Vol. 1 No. 3 (2021)
Health Technology Reviews

Stereotactic Ablative Radiotherapy for the Treatment of Oligometastatic Cancer: A Clinical Review as Part of a Health Technology Assessment

Published March 31, 2021

Key Messages

Oligometastatic cancer (cancer with a limited number of metastases) represents an intermediate state between cancer confined to a single location in the body and cancer that has metastasized — or spread — widely.

One treatment option, for which there is growing interest, is stereotactic ablative radiotherapy, also known as SABR.

  • SABR precisely delivers a high dose of radiation to ablate tumours at specific sites while minimizing the radiation dose to surrounding normal tissues.
  • SABR may be used independently or alongside other treatment options in the management of oligometastatic cancer.

This CADTH clinical review evaluated the evidence regarding the clinical effectiveness and safety of SABR with or without standard of care (SOC) for people with oligometastatic cancer and found the following:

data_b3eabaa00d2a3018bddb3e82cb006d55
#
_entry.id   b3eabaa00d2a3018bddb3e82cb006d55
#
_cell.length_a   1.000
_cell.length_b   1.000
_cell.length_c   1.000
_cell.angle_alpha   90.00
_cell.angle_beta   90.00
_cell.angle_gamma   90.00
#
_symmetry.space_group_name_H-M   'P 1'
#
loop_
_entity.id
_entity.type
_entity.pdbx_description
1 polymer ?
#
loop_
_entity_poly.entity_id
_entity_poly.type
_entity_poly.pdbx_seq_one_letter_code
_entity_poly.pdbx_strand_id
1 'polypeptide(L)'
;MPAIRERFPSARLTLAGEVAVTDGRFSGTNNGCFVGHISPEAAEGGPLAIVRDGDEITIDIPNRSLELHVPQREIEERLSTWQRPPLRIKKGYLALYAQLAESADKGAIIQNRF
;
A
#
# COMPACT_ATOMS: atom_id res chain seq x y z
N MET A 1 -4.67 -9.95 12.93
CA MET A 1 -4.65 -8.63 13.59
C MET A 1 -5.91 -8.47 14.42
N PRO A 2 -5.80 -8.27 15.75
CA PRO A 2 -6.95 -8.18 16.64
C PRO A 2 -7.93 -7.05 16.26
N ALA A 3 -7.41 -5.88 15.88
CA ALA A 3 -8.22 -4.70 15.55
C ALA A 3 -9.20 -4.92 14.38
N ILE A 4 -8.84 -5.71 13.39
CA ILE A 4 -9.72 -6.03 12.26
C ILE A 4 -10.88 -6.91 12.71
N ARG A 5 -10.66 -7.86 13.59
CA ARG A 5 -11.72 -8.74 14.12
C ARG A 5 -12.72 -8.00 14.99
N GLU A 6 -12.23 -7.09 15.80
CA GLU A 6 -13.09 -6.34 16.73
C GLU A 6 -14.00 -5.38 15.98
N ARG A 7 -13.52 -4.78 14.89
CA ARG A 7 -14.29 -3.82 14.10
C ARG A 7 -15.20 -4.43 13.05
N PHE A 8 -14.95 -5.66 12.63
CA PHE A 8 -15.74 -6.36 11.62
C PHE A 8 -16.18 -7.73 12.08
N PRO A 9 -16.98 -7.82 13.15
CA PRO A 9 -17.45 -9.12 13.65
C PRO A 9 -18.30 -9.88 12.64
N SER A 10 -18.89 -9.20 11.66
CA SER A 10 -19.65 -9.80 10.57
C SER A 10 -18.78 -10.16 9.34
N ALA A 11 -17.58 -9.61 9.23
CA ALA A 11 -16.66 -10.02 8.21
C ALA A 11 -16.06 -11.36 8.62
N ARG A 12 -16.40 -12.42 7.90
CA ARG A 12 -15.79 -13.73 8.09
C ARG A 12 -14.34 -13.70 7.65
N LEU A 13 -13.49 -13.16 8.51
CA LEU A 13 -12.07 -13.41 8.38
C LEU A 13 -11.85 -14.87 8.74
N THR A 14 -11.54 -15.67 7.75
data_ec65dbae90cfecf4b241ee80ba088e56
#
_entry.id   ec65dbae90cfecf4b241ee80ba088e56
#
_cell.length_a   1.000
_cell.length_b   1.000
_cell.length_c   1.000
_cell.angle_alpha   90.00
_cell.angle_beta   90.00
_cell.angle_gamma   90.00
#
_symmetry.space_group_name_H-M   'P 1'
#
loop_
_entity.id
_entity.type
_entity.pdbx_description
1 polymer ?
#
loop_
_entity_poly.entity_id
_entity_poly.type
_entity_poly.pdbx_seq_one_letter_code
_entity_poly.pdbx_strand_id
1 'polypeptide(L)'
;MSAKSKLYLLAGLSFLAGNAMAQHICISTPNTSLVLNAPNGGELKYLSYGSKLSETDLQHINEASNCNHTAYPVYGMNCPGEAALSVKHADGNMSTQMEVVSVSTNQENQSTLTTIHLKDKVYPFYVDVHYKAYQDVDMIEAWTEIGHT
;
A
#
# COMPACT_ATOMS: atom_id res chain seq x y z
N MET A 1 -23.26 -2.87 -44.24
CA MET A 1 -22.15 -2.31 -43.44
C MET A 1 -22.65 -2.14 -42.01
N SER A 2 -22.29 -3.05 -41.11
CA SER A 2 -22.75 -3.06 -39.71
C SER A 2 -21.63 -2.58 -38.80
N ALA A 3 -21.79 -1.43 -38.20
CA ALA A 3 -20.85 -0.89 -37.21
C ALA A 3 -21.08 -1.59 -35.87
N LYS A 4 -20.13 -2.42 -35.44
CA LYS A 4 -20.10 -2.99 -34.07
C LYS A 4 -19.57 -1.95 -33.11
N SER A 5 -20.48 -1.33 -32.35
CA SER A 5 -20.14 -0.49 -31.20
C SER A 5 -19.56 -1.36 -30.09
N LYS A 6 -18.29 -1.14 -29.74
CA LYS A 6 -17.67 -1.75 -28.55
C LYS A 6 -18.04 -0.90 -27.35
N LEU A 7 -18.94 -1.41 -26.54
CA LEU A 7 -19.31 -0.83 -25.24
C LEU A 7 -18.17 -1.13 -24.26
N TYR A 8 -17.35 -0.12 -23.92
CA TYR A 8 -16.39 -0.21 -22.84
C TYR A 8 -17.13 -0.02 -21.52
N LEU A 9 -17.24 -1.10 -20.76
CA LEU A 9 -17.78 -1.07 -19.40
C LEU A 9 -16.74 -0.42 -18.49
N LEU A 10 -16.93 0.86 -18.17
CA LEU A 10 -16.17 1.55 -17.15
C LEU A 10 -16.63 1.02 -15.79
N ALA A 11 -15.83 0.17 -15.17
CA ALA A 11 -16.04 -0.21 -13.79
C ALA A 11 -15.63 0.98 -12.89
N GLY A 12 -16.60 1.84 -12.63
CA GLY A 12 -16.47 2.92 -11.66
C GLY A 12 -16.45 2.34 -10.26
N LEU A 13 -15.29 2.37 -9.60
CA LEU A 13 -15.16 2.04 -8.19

• SABR in addition to SOC may offer a benefit in terms of overall survival (OS) and progression-free survival (PFS).
  • The findings for the effectiveness of SABR alone compared with SOC were mixed and deemed inconclusive.
  • There are insufficient data related to adverse events (AEs) at the present time to draw conclusions regarding the safety of SABR relative to SOC alternatives.

Note that this is the baseline report of a living systematic review that is being updated every 3 months to ensure the findings remain up to date as new evidence emerges. Please refer to the CADTH project page for the latest version of the report and for the version history.